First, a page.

CD California affirmed by CAFC in Futurewei v. Acacia
The district court dismissed count 11 for failure to state a claim. Noting Huawei’s “conclusory allegation” that the parties to the license agreement intended Huawei to benefit from it, the court explained that the agreement, which was attached to the complaint, must prevail over a general allegation where they conflict. Id. at 10 (relying on Sprewell v. Golden State Warriors, 266 F.3d 979, 988 (9th Cir. 2001), and Northern Ind. Gun & Outdoor Shows, Inc. v. City of South Bend, 163 F.3d 449, 454 (7th Cir. 1999)). Here, the court concluded, section 11.3 of the license agreement “clearly expresses the contracting parties’ intention that the license not create any third-party beneficiaries.” Id. at 10.
The district court then dismissed counts 12-15 and, for separate reasons, count 16. As to count 16, which seeks a declaration that SmartPhone and Acacia Research are alter egos, the court reasoned that, under Federal Rule of Civil Procedure 13(a), this count is a compulsory counterclaim to the claims in the Texas case and therefore must be brought in that case. Id. at 13. The court noted that the parties contested whether a cause of action even exists to seek a freestanding declaratory judgment of alter-ego status. Id.
Having dismissed all of Huawei’s claims, the district court denied Huawei’s request for discovery to help estab- lish jurisdiction, explaining that discovery “would not affect the Court’s reasoning regarding the first-to-file rule or Plaintiffs’ failure to state a claim, and would thus be futile.” Id. at 13. And the court denied Huawei’s request for leave to file a third amended complaint, explaining Huawei “‘could not possibly cure the deficien[cies]’” of the dismissed complaint.
It is not disputed that the district court properly invoked the first-to-file rule to dismiss counts 1-10, which request declaratory judgments of non-infringement and invalidity of the five patents already in litigation in Texas. The analysis that supported that result applies as well to count 11. We assume, for present purposes, that count 11 requests some relief, namely, a declaratory judgment that Huawei is a third-party beneficiary of the license agreement entitled to enforce its provisions. We have no doubt that it would be both just and efficient to have Huawei’s third-party-beneficiary status litigated, if necessary, in Texas. See Genentech, 998 F.2d at 938. (...)
Finding an exception to the first-to-file rule here is unsupported by any substantial countervailing considera- tions. Huawei has not shown that judicial or litigant interests in economy favor allowing count 11 to proceed in this second-filed declaratory-judgment action. Indeed, Huawei is a Texas corporation and has its principal place of business in Texas. At this point, moreover, with the dismissal of counts 1-10 no longer disputed, the non- infringement and invalidity issues will be litigated in the Texas case, unless that case is transferred. Separating the third-party-beneficiary issue cannot serve the objec- tive of efficiency. (...)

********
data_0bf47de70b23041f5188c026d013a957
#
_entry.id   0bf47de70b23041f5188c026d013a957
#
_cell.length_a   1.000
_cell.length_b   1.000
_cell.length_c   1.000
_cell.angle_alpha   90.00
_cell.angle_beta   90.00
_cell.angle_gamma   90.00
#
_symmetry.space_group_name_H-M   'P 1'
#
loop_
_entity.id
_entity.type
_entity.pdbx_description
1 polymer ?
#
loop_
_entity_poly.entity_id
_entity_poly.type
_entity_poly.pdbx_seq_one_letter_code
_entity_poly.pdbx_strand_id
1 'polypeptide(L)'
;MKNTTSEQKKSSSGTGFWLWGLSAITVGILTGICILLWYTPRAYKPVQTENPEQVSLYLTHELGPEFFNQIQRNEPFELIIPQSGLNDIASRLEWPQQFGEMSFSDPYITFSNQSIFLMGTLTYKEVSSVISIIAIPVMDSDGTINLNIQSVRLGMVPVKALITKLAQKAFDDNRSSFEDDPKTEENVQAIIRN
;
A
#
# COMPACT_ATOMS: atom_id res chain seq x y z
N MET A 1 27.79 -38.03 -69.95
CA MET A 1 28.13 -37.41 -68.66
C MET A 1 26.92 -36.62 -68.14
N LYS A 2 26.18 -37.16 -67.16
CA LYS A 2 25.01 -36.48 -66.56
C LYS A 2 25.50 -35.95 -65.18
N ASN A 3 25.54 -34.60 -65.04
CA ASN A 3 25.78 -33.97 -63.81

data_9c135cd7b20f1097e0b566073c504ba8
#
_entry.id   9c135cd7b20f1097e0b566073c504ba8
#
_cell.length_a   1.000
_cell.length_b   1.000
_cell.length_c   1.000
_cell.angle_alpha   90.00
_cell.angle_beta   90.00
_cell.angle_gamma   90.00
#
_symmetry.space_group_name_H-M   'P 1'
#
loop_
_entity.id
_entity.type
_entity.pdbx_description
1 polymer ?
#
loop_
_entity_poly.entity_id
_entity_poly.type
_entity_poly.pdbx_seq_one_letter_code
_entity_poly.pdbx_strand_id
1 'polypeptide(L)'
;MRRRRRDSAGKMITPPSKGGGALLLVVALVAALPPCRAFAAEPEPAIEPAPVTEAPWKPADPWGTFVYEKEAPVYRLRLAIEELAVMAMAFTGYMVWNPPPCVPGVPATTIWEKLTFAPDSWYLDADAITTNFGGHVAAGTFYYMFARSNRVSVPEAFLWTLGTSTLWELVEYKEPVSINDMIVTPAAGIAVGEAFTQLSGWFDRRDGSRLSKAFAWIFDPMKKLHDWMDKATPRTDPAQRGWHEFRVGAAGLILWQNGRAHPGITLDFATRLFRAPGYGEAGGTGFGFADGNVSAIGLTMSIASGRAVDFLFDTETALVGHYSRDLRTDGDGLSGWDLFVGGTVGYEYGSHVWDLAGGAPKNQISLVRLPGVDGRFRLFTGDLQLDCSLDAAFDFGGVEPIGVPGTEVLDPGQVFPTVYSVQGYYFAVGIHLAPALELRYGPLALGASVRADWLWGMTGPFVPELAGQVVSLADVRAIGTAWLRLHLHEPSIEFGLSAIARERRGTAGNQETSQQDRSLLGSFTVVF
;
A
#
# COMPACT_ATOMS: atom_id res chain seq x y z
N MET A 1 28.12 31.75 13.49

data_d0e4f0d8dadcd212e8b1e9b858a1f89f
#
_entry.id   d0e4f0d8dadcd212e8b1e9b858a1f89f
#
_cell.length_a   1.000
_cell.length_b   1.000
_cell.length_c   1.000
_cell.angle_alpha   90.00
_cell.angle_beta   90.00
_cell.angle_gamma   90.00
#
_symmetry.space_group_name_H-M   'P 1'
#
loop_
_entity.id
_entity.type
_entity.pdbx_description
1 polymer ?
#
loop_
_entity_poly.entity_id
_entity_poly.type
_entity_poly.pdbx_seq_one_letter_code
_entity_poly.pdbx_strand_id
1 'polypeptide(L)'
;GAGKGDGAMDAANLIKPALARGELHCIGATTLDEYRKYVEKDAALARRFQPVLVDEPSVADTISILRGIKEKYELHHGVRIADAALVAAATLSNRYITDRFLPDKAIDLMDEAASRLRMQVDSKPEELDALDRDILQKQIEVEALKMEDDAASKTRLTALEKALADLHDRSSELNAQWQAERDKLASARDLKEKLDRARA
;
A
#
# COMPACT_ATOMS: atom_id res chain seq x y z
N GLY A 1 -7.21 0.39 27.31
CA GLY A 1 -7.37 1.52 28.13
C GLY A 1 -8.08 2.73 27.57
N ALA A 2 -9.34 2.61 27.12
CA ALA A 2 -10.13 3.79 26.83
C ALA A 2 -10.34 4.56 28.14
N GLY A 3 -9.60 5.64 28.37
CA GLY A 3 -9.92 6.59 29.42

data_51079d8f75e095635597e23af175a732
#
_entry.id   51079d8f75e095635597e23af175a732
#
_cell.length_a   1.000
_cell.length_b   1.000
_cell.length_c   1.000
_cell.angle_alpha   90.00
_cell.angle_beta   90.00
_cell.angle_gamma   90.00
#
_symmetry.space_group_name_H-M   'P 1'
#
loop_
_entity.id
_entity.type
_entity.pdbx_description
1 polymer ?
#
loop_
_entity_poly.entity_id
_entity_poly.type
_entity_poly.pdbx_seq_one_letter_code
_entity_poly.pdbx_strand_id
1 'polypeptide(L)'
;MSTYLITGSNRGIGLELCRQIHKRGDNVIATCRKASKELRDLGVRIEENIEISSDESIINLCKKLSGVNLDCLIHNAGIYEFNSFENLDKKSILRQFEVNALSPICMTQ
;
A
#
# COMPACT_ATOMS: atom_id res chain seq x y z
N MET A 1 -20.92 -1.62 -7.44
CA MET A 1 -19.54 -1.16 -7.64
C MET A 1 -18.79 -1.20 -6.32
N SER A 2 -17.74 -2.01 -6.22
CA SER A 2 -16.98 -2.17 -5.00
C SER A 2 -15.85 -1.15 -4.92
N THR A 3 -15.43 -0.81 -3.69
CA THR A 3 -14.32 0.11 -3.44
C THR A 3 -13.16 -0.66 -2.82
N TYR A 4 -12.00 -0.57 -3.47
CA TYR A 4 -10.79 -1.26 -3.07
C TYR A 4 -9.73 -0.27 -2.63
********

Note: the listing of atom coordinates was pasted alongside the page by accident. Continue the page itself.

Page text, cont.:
Although we rely on the first-to-file rule in affirming dismissal of count 16, our conclusion is indirectly support- ed by the district court’s conclusion that count 16 is a compulsory counterclaim under Federal Rule of Civil Procedure 13. The Ninth Circuit applies a “the logical relationship test” to determine whether or not a claim is compulsory. In re Pegasus Gold Corp., 394 F.3d 1189, 1195-96 (9th Cir. 2005). “This flexible approach . . . attempts to analyze whether the essential facts of the various claims are so logically connected that considera- tions of judicial economy and fairness dictate that all the issues be resolved in one lawsuit.” Pochiro v. Prudential Ins. Co. of Am., 827 F.2d 1246, 1249 (9th Cir. 1987) (in- ternal quotation marks omitted).
A logical relationship exists when the counter- claim arises from the same aggregate set of opera- tive facts as the initial claim, in that the same operative facts serve as the basis of both claims or the aggregate core of facts upon which the claim rests activates additional legal rights otherwise dormant in the defendant.
Pegasus Gold, 394 F.3d at 1196. Here, the logical rela- tionship is strong: the license agreement gives rise to Huawei’s alter-ego claim, to SmartPhone’s affirmative right to enforce the patents in the Texas case, and to Huawei’s defense in that case that it may practice the patents as an Access customer—a defense that undergirds Huawei’s standing to seek a declaratory judgment on the alter-ego issue in the first place. Rule 13 analysis thus bolsters the first-to-file conclusion here.
Because counts 11 and 16 are properly dismissed un- der the first-to-file rule, we need not address Huawei’s motion to amend its complaint and its request for addi- tional discovery to establish jurisdiction.
As a footnote, as to the citation to the Sprewell case, recall the facts of that case:
In 1997, Latrell Sprewell, a player on the Golden State basketball team, attacked his head coach P.J. Carlesimo when competitive tensions arose by method of choking him. Sprewell verbally threatened to kill his coach twice before leaving practice, and once again later after accosting him a second time with a punch that grazed Carlesimo. Sprewell was suspended by the Warriors, and then is terminated two days later. He is then suspended by the NBA for a full year. Sprewell then attempts to vacate the arbitration under multiple claims.